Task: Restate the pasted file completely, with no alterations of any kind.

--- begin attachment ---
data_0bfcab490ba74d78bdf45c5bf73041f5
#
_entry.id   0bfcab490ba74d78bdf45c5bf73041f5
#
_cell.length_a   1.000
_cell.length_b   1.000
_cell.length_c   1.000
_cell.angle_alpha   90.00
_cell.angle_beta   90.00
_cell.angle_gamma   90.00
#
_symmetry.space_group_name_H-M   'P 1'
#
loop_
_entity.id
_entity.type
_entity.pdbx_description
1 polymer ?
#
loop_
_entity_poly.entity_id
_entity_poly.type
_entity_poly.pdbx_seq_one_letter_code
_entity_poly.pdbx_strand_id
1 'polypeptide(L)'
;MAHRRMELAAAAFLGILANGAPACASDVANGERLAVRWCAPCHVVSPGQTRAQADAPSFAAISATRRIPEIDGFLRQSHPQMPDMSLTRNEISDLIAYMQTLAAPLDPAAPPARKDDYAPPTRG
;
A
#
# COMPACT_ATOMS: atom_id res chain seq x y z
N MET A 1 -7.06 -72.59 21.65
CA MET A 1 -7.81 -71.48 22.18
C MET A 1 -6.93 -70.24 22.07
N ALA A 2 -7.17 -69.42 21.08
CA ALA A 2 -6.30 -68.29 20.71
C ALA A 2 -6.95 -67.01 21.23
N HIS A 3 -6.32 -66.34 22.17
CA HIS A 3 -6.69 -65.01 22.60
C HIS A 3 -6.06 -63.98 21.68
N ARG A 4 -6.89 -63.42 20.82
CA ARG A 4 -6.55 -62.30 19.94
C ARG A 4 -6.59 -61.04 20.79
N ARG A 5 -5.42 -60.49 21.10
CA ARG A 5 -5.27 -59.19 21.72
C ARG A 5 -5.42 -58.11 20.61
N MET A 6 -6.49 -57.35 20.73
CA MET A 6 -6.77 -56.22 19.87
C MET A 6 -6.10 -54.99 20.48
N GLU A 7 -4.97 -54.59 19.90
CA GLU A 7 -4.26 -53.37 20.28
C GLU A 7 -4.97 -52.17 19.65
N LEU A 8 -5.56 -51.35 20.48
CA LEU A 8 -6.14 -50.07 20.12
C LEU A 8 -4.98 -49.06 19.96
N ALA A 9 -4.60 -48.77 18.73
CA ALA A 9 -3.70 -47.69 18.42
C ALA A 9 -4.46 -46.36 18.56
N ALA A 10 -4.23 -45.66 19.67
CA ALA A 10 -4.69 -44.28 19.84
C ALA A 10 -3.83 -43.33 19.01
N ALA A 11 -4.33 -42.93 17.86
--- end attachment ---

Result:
data_0bfcab490ba74d78bdf45c5bf73041f5
#
_entry.id   0bfcab490ba74d78bdf45c5bf73041f5
#
_cell.length_a   1.000
_cell.length_b   1.000
_cell.length_c   1.000
_cell.angle_alpha   90.00
_cell.angle_beta   90.00
_cell.angle_gamma   90.00
#
_symmetry.space_group_name_H-M   'P 1'
#
loop_
_entity.id
_entity.type
_entity.pdbx_description
1 polymer ?
#
loop_
_entity_poly.entity_id
_entity_poly.type
_entity_poly.pdbx_seq_one_letter_code
_entity_poly.pdbx_strand_id
1 'polypeptide(L)'
;MAHRRMELAAAAFLGILANGAPACASDVANGERLAVRWCAPCHVVSPGQTRAQADAPSFAAISATRRIPEIDGFLRQSHPQMPDMSLTRNEISDLIAYMQTLAAPLDPAAPPARKDDYAPPTRG
;
A
#
# COMPACT_ATOMS: atom_id res chain seq x y z
N MET A 1 -7.06 -72.59 21.65
CA MET A 1 -7.81 -71.48 22.18
C MET A 1 -6.93 -70.24 22.07
N ALA A 2 -7.17 -69.42 21.08
CA ALA A 2 -6.30 -68.29 20.71
C ALA A 2 -6.95 -67.01 21.23
N HIS A 3 -6.32 -66.34 22.17
CA HIS A 3 -6.69 -65.01 22.60
C HIS A 3 -6.06 -63.98 21.68
N ARG A 4 -6.89 -63.42 20.82
CA ARG A 4 -6.55 -62.30 19.94
C ARG A 4 -6.59 -61.04 20.79
N ARG A 5 -5.42 -60.49 21.10
CA ARG A 5 -5.27 -59.19 21.72
C ARG A 5 -5.42 -58.11 20.61
N MET A 6 -6.49 -57.35 20.73
CA MET A 6 -6.77 -56.22 19.87
C MET A 6 -6.10 -54.99 20.48
N GLU A 7 -4.97 -54.59 19.90
CA GLU A 7 -4.26 -53.37 20.28
C GLU A 7 -4.97 -52.17 19.65
N LEU A 8 -5.56 -51.35 20.48
CA LEU A 8 -6.14 -50.07 20.12
C LEU A 8 -4.98 -49.06 19.96
N ALA A 9 -4.60 -48.77 18.73
CA ALA A 9 -3.70 -47.69 18.42
C ALA A 9 -4.46 -46.36 18.56
N ALA A 10 -4.23 -45.66 19.67
CA ALA A 10 -4.69 -44.28 19.84
C ALA A 10 -3.83 -43.33 19.01
N ALA A 11 -4.33 -42.93 17.86